Cindy Allen / columnist

I remember a former publisher I used to work with had a saying that he always wrote at the top of his editorial page. Leland Gourley, editor and publisher of Friday Newspaper in Oklahoma City, wrote "An editorial is not a command from on high; it's just one man's opinion."

I wanted to take this opportunity to explain to readers what an editorial page is and why it's included in the daily newspaper.

The newspaper in general is a package of information for readers. It includes news articles, feature articles and advertising that readers can use for information or for entertainment. The goal of the news content in a newspaper is to present an objective view of issues and happenings in the community, the state and the world.

The editorial page is the one page in the newspaper reserved for writers and readers to express an opinion or reaction to timely news, events or issues of concern. Not all editorials take sides on an issue, but most editorials are written to inform, promote a position, praise or criticize, and sometimes to entertain. I prefer editorials that offer solutions. In other words, it's OK to criticize something or someone, but the editorial needs to offer alternatives or solutions to handling of issues.

We have a variety of editorial writers in our newspaper. Local staff members, including Jeff Mullin, write columns for the newspaper. Jeff's columns take an analytical and often humorous look at personalities and events. I occasionally write a column that is often based more on political or governmental philosophy. Phil Brown often focuses on historical events in the community. We have other columnists that are syndicated from other news services.

We have both conservative and liberal viewpoints presented with these columnists.

If you take a look at the daily editorial page, it pretty much looks the same each day. At the top left is the area which guides readers to contact folks who are responsible for the editorial page. You'll see the name of the News -- Eagle editorial board. Each week, this group meets to discuss ideas for editorials for the coming week. Each person takes turns writing the editorials that appear on the page.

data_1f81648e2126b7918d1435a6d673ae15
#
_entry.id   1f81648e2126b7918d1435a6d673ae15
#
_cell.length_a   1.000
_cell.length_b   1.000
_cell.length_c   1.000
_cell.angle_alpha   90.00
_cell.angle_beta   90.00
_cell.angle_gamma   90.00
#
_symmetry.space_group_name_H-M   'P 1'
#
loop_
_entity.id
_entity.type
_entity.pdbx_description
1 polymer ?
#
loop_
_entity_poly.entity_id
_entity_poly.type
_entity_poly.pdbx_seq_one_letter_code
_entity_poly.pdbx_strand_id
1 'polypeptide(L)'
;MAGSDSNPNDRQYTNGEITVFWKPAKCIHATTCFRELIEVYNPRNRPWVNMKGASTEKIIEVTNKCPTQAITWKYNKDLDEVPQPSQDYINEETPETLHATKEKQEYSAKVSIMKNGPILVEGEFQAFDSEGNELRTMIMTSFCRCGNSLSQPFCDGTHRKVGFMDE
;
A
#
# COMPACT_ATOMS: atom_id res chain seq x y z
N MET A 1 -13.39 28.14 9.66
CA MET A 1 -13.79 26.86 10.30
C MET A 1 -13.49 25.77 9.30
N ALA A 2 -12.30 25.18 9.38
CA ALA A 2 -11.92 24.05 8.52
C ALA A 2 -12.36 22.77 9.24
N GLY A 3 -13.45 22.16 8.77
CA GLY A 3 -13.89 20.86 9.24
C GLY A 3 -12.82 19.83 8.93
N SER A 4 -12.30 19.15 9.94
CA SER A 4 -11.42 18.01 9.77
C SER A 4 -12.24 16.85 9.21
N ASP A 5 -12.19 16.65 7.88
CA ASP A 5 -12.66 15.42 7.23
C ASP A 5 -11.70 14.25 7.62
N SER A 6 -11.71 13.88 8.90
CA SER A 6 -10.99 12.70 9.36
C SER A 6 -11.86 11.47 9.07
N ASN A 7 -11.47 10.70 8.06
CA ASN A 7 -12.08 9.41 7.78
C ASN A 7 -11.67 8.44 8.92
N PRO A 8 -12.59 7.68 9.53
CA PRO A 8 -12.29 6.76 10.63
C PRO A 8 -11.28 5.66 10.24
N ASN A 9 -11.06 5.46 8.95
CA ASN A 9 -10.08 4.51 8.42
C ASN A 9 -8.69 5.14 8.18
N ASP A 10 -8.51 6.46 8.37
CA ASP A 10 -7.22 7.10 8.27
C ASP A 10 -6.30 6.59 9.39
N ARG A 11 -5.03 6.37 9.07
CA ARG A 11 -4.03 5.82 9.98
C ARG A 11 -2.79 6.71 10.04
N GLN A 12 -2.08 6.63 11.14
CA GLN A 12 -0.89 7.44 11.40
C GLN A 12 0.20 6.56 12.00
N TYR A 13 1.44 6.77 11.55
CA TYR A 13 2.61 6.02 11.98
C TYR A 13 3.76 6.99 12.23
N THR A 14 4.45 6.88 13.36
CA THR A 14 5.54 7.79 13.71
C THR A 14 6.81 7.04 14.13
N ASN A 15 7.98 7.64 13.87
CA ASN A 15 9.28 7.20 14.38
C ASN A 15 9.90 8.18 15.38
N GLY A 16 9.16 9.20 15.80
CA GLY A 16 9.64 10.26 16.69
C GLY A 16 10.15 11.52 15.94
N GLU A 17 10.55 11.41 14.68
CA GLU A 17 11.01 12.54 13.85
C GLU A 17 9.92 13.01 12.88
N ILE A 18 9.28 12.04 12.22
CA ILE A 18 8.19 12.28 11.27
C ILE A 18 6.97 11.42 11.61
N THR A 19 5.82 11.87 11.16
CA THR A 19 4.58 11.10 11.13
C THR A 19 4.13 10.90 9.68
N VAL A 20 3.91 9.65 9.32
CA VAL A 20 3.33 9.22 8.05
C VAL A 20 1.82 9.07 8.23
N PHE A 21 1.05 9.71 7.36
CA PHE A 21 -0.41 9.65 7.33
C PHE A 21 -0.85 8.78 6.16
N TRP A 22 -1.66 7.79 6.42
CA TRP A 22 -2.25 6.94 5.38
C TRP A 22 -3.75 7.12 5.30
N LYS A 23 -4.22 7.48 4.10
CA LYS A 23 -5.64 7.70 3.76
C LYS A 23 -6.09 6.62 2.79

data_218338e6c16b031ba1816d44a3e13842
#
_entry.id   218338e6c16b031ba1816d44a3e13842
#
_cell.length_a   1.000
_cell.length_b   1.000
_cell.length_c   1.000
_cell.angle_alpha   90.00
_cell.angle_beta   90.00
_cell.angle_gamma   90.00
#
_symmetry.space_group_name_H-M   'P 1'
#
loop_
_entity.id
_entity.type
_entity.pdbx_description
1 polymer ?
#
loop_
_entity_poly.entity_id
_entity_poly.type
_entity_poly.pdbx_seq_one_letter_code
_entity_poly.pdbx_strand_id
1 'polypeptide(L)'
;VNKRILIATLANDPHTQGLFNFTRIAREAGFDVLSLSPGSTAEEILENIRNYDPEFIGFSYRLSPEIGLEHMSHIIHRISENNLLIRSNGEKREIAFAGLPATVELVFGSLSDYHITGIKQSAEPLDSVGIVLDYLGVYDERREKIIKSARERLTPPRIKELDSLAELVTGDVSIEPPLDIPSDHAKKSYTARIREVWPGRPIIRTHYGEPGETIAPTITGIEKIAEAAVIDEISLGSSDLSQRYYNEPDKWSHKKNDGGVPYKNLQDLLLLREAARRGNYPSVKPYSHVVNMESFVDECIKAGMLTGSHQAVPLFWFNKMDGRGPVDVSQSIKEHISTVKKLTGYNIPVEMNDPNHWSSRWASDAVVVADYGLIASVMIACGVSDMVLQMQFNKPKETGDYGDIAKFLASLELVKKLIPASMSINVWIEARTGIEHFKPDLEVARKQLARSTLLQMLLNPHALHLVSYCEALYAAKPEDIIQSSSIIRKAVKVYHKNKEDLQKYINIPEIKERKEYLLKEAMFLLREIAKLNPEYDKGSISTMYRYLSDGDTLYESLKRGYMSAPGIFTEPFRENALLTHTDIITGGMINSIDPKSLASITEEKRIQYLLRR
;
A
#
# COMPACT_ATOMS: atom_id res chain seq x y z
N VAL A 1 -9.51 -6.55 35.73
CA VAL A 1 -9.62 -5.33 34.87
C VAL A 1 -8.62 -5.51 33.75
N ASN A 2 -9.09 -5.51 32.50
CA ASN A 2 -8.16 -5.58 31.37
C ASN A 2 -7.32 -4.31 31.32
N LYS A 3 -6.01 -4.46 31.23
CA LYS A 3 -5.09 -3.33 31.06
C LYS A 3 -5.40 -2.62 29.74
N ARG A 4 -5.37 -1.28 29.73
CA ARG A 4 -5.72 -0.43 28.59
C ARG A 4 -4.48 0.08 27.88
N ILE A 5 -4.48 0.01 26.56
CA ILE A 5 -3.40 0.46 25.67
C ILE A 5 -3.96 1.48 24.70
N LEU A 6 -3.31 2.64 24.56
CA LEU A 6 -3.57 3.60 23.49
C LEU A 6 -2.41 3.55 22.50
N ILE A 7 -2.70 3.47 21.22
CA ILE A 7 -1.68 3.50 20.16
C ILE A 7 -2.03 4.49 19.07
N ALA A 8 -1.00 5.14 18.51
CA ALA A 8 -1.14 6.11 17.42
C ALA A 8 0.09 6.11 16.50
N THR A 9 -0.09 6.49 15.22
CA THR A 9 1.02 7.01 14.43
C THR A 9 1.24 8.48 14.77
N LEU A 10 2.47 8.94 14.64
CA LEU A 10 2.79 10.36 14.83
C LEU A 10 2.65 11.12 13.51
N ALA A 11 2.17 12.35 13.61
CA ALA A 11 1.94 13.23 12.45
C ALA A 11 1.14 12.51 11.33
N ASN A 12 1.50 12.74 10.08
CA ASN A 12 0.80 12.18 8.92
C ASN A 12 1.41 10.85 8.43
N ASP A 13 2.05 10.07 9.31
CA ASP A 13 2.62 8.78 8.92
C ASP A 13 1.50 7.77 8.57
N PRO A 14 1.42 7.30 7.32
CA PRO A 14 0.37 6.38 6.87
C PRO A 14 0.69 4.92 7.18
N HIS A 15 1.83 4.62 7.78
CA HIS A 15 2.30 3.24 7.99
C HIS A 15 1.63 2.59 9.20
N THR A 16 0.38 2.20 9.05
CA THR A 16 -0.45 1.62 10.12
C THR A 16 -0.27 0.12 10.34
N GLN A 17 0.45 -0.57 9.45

The gray box on the left-hand side of the page is where the News -- Eagle editorial board editorials appear. This is the position the newspaper takes on an issue. It is the consensus view of the editorial board.

The cartoon at the top of the page is provided by syndicated news services. We try to choose a variety of cartoons that present different sides of an issue. Some of those ideas may be conservative, some may be liberal or otherwise.

In the center of the page, we usually feature one of our columnists. We try to provide a balance of different opinions on this issue. At the right-hand side of the page, we often publish letters to the editor, dotcomments or other pieces provided by readers. If there are no reader-submitted articles, we will place another columnist there.

At the bottom, we can run a longer "Forum" piece from local readers or other columnists. On Sunday, our editorial page is expanded to another page to include more columnists.

Why do we print opinions in the newspaper and why does the newspaper or its editors or writers take a stand on certain issues? The philosophy behind an editorial page is it provokes thought and discussion. When the newspaper takes a stand on an issue, it's our way of presenting a leadership view. Our philosophy is that the newspaper has a responsibility to analyze and provide a viewpoint on important community issues. We know readers will not always like every column or editorial that appears here. Frankly, some get pretty mad sometimes.

That's OK. What we hope is that people who disagree with our opinion or any other opinions expressed on this page will talk about it among their friends or family, or they could even express their own opinion by writing a letter to the editor or going online and expressing a reader comment.

Is every viewpoint welcome here? No. We do make judgments on what appears on this page. For example, we will not publish letters or comments that we know are factually incorrect. We will not allow it to be a forum to bash your neighbor or a business. We try not to publish viewpoints that are only intended to inflame passions.

We have a broad guideline in that readers' letters and comments should address an issue of public or general interest. The rest of the readers don't care whether you like your neighbor or not, but they might be interested in how you feel about a city government action.

The editorial page probably is one of the best-read pages in our newspaper. We like to receive lots of letters and opinions from others, because this is an opportunity to let readers have their say on issues.

And, taking advice from Leland Gourley, readers need to keep in mind these editorials and columns are not edicts. They are simply opinions of one person or a group of people. They are valid, but they are debatable. And that's what makes the editorial page such a necessity in the newspaper.

Allen is the managing editor of the News -- Eagle. She can be reached at 548-8163 or by e-mail at

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